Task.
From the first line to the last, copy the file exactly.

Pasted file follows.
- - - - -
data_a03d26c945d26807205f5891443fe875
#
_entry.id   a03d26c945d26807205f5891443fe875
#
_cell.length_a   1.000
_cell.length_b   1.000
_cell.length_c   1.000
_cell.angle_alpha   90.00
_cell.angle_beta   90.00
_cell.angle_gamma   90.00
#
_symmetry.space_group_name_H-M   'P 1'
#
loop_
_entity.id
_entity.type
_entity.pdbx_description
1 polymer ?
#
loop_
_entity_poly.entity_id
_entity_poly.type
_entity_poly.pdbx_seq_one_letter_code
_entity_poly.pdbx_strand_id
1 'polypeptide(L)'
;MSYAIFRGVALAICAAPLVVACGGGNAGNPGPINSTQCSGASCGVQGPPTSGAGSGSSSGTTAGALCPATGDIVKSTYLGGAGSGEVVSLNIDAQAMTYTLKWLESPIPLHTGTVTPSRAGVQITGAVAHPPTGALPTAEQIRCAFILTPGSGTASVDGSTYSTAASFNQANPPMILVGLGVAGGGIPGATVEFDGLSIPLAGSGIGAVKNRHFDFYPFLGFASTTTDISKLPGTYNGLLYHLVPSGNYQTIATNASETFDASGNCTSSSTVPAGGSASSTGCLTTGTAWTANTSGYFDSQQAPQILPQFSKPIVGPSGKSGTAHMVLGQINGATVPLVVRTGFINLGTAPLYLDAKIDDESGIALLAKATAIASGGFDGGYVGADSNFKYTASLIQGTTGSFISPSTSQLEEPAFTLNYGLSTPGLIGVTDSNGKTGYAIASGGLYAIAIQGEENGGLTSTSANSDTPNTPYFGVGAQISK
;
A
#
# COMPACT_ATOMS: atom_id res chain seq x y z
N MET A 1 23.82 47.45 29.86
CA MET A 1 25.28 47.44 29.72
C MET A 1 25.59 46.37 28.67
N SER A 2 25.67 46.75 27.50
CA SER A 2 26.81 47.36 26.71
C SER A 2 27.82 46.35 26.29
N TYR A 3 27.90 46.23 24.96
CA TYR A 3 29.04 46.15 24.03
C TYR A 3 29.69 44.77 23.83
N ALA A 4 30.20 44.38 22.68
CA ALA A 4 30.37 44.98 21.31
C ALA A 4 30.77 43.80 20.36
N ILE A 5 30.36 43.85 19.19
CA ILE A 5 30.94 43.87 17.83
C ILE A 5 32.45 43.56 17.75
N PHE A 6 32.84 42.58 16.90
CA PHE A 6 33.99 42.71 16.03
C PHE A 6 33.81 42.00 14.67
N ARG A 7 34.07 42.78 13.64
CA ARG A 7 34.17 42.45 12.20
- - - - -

data_a03d26c945d26807205f5891443fe875
#
_entry.id   a03d26c945d26807205f5891443fe875
#
_cell.length_a   1.000
_cell.length_b   1.000
_cell.length_c   1.000
_cell.angle_alpha   90.00
_cell.angle_beta   90.00
_cell.angle_gamma   90.00
#
_symmetry.space_group_name_H-M   'P 1'
#
loop_
_entity.id
_entity.type
_entity.pdbx_description
1 polymer ?
#
loop_
_entity_poly.entity_id
_entity_poly.type
_entity_poly.pdbx_seq_one_letter_code
_entity_poly.pdbx_strand_id
1 'polypeptide(L)'
;MSYAIFRGVALAICAAPLVVACGGGNAGNPGPINSTQCSGASCGVQGPPTSGAGSGSSSGTTAGALCPATGDIVKSTYLGGAGSGEVVSLNIDAQAMTYTLKWLESPIPLHTGTVTPSRAGVQITGAVAHPPTGALPTAEQIRCAFILTPGSGTASVDGSTYSTAASFNQANPPMILVGLGVAGGGIPGATVEFDGLSIPLAGSGIGAVKNRHFDFYPFLGFASTTTDISKLPGTYNGLLYHLVPSGNYQTIATNASETFDASGNCTSSSTVPAGGSASSTGCLTTGTAWTANTSGYFDSQQAPQILPQFSKPIVGPSGKSGTAHMVLGQINGATVPLVVRTGFINLGTAPLYLDAKIDDESGIALLAKATAIASGGFDGGYVGADSNFKYTASLIQGTTGSFISPSTSQLEEPAFTLNYGLSTPGLIGVTDSNGKTGYAIASGGLYAIAIQGEENGGLTSTSANSDTPNTPYFGVGAQISK
;
A
#
# COMPACT_ATOMS: atom_id res chain seq x y z
N MET A 1 23.82 47.45 29.86
CA MET A 1 25.28 47.44 29.72
C MET A 1 25.59 46.37 28.67
N SER A 2 25.67 46.75 27.50
CA SER A 2 26.81 47.36 26.71
C SER A 2 27.82 46.35 26.29
N TYR A 3 27.90 46.23 24.96
CA TYR A 3 29.04 46.15 24.03
C TYR A 3 29.69 44.77 23.83
N ALA A 4 30.20 44.38 22.68
CA ALA A 4 30.37 44.98 21.31
C ALA A 4 30.77 43.80 20.36
N ILE A 5 30.36 43.85 19.19
CA ILE A 5 30.94 43.87 17.83
C ILE A 5 32.45 43.56 17.75
N PHE A 6 32.84 42.58 16.90
CA PHE A 6 33.99 42.71 16.03
C PHE A 6 33.81 42.00 14.67
N ARG A 7 34.07 42.78 13.64
CA ARG A 7 34.17 42.45 12.20